Laccase-Mediated Treatment of Pharmaceutical Wastes

Laccase-Mediated Treatment of Pharmaceutical Wastes

Hamid Forootanfar (Kerman University of Medical Sciences, Iran), Shokouh Arjmand (Kerman University of Medical Sciences, Iran), Mina Behzadi (Kerman University of Medical Sciences, Iran) and Mohammad Ali Faramarzi (Tehran University of Medical Sciences, Iran)
DOI: 10.4018/978-1-5225-5237-6.ch010
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Laccases are versatile multi-copper enzymes belonging to the superfamily of oxidase enzymes, which have been known since the nineteenth century. Recent discoveries have refined investigators' views of the potential of laccase as a magic tool for remarkable biotechnological purposes. A literature review of the capabilities of laccases, their assorted substrates, and their molecular mechanism of action now indicates the emergence of a new direction for laccase application as part of an arsenal in the fight against the contamination of water supplies by a number of frequently prescribed medications. This chapter provides a critical review of the literature and reveals the pivotal role of laccases in the elimination and detoxification of pharmaceutical contaminants in aquatic environments and wastewaters.
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1. Introduction

Since the first reports of enzyme discovery in the 18th century, applications of these valuable biologically derived macromolecules have been widely developed for many biotechnological and industrial procedures (Copeland, 2000). Enzymes are non-toxic, biodegradable, and environmental friendly catalysts that speed up chemical reactions with great specificity and at mild conditions of low pressure and temperature, as well as near neutral pH (Copeland, 2000; Yagi, 2006). Consequently, these magic tools make the performance of many otherwise impossible and difficult reactions (especially enantio- and site-specific reactions) faster, less demanding, and more economical (Copeland, 2000; Yagi, 2006).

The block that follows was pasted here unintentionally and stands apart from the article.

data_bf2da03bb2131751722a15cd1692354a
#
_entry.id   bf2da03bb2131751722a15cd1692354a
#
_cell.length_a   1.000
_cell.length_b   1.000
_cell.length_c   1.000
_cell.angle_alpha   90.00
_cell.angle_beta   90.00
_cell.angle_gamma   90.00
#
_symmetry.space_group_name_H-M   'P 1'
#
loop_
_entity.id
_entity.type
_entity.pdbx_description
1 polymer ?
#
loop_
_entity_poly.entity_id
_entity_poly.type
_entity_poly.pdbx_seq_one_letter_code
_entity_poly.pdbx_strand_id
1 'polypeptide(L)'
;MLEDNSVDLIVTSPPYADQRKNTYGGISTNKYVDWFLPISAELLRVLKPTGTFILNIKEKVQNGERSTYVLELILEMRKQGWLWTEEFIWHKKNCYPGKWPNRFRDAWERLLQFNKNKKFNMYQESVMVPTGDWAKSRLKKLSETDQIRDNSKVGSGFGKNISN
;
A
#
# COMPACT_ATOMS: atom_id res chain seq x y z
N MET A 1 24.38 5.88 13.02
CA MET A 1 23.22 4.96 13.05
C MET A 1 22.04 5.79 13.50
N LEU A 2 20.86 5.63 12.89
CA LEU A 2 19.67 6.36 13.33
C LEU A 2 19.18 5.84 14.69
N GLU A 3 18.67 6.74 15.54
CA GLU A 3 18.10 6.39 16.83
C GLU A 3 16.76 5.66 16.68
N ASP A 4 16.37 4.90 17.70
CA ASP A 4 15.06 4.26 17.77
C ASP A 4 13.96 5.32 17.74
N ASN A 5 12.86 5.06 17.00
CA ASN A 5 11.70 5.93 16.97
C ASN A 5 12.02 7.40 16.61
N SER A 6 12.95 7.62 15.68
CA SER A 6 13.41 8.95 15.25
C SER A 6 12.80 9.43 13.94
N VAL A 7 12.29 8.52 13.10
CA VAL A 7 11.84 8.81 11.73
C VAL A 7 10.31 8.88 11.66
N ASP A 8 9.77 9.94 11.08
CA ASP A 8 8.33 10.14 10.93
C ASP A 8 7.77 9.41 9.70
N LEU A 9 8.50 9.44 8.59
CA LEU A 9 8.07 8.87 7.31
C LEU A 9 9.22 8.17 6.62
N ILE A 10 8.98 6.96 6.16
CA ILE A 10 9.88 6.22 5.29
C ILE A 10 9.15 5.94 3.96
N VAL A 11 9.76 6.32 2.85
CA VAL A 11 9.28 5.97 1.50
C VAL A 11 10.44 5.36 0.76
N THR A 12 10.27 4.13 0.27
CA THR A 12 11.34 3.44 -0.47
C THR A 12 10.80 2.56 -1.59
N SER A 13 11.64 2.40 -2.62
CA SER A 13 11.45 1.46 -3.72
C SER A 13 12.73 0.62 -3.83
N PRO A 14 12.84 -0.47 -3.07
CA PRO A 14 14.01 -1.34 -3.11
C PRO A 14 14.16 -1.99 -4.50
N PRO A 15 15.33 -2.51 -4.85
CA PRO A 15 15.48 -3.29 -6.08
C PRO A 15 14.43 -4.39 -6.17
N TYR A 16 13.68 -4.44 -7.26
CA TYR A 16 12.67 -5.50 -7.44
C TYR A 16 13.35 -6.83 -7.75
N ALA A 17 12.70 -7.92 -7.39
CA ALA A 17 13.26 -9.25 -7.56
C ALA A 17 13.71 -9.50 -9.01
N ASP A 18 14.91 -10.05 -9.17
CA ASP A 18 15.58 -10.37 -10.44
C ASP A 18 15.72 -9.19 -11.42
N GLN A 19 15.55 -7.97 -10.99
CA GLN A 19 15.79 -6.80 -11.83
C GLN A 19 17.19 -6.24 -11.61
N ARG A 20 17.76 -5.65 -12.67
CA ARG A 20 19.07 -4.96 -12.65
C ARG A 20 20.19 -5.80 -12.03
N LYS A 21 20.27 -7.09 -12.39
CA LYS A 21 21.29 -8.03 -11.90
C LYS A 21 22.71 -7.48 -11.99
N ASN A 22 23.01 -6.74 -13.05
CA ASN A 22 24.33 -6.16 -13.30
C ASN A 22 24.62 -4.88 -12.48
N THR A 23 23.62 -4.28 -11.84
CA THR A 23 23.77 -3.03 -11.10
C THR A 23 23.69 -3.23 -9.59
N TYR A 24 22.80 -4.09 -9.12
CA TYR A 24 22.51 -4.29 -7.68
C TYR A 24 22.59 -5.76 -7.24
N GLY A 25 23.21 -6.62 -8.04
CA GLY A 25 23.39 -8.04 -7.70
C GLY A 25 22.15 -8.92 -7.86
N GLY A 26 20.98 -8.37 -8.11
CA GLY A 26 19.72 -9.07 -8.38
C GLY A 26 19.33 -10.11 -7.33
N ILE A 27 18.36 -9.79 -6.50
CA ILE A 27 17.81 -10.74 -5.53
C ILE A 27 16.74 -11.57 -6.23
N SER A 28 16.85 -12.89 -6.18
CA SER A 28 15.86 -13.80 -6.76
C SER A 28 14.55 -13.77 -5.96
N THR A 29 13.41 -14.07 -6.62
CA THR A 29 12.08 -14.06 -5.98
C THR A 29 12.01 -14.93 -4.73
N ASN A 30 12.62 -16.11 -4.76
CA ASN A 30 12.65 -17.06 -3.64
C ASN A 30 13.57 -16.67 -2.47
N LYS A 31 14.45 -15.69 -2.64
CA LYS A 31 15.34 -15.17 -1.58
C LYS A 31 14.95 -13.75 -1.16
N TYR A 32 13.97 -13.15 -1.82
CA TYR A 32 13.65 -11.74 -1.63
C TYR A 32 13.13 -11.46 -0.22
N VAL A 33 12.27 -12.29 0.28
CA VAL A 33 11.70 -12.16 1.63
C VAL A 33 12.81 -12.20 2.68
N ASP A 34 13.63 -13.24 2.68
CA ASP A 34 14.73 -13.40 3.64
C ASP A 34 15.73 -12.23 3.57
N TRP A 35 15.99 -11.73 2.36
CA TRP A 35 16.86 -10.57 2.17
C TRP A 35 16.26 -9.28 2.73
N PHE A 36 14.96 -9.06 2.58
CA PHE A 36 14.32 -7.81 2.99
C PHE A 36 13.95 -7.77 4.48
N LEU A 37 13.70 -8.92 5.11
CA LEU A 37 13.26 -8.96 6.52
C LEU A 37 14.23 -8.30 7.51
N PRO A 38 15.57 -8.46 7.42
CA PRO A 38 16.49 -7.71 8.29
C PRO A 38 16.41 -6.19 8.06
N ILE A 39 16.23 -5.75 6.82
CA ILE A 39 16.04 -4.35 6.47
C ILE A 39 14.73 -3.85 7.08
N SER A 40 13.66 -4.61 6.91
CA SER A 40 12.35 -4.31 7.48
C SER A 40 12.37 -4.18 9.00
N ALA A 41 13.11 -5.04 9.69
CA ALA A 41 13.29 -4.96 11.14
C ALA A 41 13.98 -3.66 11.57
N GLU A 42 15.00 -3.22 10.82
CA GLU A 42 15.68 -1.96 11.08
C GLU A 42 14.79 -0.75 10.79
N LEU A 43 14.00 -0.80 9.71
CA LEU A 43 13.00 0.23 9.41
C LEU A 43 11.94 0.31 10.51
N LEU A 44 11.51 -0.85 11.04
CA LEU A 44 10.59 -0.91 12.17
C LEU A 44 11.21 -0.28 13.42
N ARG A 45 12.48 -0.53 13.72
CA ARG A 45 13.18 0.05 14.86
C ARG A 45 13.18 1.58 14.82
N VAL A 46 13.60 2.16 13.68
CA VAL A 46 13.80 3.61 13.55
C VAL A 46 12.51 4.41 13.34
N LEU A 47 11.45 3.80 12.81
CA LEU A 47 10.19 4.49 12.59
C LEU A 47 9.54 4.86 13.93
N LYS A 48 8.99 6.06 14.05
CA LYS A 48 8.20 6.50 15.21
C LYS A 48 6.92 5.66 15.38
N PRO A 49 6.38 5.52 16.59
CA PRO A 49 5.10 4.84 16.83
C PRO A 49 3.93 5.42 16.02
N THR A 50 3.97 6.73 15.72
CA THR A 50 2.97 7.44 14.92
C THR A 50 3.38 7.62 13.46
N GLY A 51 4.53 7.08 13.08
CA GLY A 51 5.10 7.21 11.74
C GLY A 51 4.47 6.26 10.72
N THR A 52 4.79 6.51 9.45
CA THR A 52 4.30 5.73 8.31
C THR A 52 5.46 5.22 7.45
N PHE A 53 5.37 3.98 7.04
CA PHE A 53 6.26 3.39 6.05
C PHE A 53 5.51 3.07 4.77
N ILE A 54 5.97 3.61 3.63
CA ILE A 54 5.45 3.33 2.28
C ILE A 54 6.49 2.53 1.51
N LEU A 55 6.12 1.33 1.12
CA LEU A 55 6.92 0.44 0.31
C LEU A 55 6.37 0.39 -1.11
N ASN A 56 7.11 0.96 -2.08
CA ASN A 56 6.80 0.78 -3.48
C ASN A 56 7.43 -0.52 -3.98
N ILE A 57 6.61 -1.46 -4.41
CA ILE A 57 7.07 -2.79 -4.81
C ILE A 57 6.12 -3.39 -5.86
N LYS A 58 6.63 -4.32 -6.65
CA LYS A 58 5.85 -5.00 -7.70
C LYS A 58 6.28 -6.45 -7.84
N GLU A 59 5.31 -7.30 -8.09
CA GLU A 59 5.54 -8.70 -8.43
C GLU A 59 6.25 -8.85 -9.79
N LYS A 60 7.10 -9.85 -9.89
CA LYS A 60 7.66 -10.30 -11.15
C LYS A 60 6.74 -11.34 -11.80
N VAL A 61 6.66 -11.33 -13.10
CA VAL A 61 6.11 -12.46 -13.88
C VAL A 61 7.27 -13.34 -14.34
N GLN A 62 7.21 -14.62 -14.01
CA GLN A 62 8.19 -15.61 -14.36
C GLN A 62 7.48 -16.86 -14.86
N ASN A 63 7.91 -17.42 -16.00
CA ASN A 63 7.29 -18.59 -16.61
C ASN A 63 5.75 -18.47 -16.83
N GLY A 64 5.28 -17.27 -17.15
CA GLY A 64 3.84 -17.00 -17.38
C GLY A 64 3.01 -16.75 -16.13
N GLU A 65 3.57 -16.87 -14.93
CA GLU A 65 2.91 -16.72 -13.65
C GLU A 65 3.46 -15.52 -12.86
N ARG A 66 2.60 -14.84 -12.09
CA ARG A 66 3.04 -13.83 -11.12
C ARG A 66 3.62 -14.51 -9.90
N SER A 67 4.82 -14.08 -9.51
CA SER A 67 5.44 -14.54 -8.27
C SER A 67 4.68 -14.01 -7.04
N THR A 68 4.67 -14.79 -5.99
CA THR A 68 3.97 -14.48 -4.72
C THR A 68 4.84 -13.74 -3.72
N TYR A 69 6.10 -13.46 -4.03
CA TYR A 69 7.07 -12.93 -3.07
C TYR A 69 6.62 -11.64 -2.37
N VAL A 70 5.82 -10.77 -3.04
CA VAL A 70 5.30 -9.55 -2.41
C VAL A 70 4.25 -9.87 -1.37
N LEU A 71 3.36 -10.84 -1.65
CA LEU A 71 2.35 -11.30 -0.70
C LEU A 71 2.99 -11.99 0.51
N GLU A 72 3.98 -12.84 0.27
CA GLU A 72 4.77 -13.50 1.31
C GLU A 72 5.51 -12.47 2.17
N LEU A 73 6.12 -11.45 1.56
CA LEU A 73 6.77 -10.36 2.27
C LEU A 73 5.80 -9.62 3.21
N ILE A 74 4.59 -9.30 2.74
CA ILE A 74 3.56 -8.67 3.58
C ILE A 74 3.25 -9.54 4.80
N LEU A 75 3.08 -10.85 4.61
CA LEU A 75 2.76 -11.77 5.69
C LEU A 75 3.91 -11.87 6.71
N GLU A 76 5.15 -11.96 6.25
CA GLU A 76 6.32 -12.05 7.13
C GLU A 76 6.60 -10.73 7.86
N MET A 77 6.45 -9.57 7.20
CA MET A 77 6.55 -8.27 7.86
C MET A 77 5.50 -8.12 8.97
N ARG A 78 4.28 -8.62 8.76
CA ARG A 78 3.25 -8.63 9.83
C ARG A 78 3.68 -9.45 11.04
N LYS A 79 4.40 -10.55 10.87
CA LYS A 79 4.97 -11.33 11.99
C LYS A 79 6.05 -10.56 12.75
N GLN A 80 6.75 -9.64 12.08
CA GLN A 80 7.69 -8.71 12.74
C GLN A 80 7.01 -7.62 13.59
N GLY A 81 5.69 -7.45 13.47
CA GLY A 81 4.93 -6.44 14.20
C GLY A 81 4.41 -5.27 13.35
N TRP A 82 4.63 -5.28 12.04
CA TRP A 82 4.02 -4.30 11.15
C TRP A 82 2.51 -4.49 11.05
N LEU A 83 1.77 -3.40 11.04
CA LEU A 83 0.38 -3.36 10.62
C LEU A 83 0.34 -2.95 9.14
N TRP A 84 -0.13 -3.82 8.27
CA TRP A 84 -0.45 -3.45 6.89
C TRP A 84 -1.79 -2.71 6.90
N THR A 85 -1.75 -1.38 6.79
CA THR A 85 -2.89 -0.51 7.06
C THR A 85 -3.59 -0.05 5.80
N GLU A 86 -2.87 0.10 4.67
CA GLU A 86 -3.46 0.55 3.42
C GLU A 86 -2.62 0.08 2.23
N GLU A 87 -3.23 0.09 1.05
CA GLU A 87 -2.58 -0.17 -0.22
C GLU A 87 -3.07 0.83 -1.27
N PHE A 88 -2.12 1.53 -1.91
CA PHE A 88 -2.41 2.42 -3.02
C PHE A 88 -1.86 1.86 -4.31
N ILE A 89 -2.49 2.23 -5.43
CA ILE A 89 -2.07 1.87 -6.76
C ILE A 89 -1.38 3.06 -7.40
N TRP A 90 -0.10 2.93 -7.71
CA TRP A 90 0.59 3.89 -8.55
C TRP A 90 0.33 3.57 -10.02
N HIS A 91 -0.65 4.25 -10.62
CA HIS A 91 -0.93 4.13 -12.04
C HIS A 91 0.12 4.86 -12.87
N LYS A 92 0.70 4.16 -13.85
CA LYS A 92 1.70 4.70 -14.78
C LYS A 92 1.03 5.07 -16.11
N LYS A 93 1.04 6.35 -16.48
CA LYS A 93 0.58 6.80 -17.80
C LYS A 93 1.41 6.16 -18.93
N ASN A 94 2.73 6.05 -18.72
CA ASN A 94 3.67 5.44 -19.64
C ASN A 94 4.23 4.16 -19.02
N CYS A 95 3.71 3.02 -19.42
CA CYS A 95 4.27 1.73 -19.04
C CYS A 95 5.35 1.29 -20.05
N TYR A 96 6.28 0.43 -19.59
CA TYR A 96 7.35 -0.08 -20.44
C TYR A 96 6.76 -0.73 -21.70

Based on their mode of action, enzymes are divided into several categories that include oxidoreductases, transferases, hydrolases, lyases, isomerases, and ligases (Purich & Allison, 2002). Laccases (benzenediol:oxygen oxidoreductase, EC, which are among the oldest and most extensively studied group of oxidoreductases, have shown multipotential utilities that range from industrial and environmental purposes to synthetic and diagnostic applications (Jafari, Rezaei, Rezaie, Dilmaghani, Khoshayand, & Faramarzi, 2017; Shraddha, Shekher, Sehgal, Kamthania, & Kumar, 2011; Yang, Li, Ng, Deng, Lin, & Ye, 2017). Laccases are generally monomeric, dimeric, and/or tetrameric glycoproteins with miscellaneous substrate ranges that can be even further expanded by the use of either synthetic or natural redox mediators (Mogharabi & Faramarzi, 2014; Shraddha, Shekher, Sehgal, Kamthania, & Kumar, 2011). These copper-containing oxidases are mainly produced by white-rot basidiomycetes, where they play physiological roles in the degradation of lignin biopolymers for natural recycling (Forootanfar & Faramarzi, 2015; Rezaei, Shahverdi, & Faramarzi, 2017; Rezaie, Rezaei, Jafari, Forootanfar, Khoshayand, & Faramarzi, 2017; Yang, Li, Ng, Deng, Lin, & Ye, 2017). Their wide spectrum of substrate specificities has drawn attention and made laccases the first choice in numerous exploitations, including dye decolorization, biodegradation and bioremediation processes, the separation of lignin in paper industries, and the removal of phenolic compounds from food (Asadgol, Forootanfar, Rezaei, Mahvi, & Faramarzi, 2014; Ashrafi, Nasseri, Alimohammadi, Mahvi, & Faramarzi, 2015; Forootanfar, Rezaei, Zeinvand-Lorestani, Tahmasbi, Mogharabi, Ameri, & Faramarzi, 2016; Mirzadeh, Khezri, Rezaei, Forootanfar, Mahvi, & Faramarzi Mirzadeh, 2014; Rezaei, Tahmasbi, Mogharabi, Firuzyar, Ameri, Khoshayand, & Faramarz, 2015; Yang, Li, Ng, Deng, Lin, & Ye, 2017). Another aim of many investigations has been the use of laccases and/or laccase producing microorganisms for the elimination of pharmaceuticals and endocrine disrupting chemicals (EDCs) present as hazardous materials in wastewater (Ashrafi, Nasseri, Alimohammadi, Mahvi, & Faramarzi, 2015; Becker, Rodriguez-Mozaz, Insa, Schoevaart, Barceló, de Cazes, … Wagner, 2017; Macellaro, Pezzella, Cicatiello, Sannia, & Piscitelli, 2014; Rahmani, Faramarzi, Mahvi, Gholami, Esrafili, Forootanfar, & Farzadkia, 2015; Tahmasbi, Khoshayand, Bozorgi-Koushalshahi, Heidary, Ghazi-Khansari, & Faramarzi, 2016; Yousefi-Ahmadipour, Bozorgi-Koshalshahi, Mogharabi, Amini, Ghazi-Khansari, & Faramarzi, 2016; Zeinvand-Lorestani, Sabzevari, Setayesh, Amini, Nili-Ahmadabadi, & Faramarzi, 2015). This type of enzyme-based bioremediation can overcome problems encountered when removing pollutants with physiochemical procedures, as these can be time consuming and costly and can generate metabolites with higher toxicity than the original pollutants (Azimi, Nafissi-Varcheh, Mogharabi, Faramarzi, & Aboofazeli, 2016).

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